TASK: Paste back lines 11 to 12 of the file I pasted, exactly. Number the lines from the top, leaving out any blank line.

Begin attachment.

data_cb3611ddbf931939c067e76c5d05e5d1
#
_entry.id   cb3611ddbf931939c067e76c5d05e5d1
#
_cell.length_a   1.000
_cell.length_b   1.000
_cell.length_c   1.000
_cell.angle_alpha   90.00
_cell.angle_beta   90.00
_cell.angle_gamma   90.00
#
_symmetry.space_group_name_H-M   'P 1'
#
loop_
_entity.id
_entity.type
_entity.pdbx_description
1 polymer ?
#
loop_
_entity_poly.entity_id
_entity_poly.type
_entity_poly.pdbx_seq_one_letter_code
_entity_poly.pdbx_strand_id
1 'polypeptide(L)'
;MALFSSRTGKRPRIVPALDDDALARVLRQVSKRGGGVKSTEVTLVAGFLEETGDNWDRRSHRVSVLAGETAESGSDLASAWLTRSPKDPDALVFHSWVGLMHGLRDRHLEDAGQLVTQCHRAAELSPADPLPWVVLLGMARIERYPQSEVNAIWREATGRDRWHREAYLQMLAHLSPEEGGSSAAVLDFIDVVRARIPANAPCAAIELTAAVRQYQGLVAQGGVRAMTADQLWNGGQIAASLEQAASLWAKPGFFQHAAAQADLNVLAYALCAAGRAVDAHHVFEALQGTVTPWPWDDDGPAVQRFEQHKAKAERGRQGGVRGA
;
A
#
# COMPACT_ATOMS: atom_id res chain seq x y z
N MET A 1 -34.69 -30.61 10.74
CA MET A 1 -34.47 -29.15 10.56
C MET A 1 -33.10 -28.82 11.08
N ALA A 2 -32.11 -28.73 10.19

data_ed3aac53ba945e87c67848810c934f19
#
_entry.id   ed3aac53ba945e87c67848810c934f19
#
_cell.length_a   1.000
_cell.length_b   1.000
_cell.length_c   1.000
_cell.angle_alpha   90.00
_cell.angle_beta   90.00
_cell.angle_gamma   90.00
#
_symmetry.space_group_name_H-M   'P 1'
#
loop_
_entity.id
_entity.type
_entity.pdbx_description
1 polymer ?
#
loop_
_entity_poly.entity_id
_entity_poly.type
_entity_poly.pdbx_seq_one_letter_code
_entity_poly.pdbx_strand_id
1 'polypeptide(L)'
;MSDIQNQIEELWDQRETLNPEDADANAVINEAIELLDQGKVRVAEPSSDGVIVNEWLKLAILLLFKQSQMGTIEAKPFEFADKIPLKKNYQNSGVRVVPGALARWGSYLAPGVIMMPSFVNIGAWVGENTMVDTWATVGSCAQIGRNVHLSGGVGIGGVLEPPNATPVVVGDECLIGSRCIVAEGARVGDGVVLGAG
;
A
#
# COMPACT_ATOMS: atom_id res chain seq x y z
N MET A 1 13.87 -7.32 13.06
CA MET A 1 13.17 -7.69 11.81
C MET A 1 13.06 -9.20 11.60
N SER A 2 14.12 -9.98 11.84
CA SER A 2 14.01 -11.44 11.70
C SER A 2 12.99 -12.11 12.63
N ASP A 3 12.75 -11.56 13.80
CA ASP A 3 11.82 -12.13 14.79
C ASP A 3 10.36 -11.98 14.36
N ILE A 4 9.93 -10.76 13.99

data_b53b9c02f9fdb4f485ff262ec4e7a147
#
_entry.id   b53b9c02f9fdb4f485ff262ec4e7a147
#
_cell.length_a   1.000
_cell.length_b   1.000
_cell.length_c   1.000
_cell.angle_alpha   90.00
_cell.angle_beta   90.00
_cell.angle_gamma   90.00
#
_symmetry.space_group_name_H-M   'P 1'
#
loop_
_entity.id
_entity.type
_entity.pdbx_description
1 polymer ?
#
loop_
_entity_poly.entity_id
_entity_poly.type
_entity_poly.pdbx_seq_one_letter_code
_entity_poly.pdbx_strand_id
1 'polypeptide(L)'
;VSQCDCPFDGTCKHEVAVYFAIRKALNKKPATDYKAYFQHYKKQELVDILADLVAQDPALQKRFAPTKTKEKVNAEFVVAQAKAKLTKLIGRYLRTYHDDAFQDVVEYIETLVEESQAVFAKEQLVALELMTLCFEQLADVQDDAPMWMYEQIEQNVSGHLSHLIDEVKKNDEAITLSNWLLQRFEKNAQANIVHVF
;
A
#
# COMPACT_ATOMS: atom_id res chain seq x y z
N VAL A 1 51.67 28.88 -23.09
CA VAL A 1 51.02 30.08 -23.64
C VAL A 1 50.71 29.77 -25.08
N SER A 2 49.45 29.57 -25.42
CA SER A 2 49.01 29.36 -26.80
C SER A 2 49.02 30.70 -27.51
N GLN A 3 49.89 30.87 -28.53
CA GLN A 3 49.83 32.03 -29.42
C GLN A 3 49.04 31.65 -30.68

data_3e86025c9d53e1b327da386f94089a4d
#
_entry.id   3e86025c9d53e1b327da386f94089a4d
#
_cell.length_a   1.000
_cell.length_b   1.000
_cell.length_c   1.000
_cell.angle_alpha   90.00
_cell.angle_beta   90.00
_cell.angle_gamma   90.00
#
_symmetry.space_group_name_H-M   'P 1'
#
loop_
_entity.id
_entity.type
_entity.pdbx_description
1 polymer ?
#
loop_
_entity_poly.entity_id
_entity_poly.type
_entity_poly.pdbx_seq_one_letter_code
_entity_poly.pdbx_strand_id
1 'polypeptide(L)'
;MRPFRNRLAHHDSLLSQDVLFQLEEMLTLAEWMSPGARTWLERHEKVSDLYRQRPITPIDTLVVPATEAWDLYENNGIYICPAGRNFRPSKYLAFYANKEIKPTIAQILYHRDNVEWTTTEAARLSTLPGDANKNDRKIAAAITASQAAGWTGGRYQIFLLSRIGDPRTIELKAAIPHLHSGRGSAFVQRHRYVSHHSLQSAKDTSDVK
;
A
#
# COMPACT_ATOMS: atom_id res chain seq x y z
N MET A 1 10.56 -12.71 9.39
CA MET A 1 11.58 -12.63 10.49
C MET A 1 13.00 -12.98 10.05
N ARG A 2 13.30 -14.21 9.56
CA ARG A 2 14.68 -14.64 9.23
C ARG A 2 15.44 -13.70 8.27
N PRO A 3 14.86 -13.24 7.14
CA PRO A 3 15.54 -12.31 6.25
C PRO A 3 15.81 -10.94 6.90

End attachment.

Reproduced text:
#
_symmetry.space_group_name_H-M   'P 1'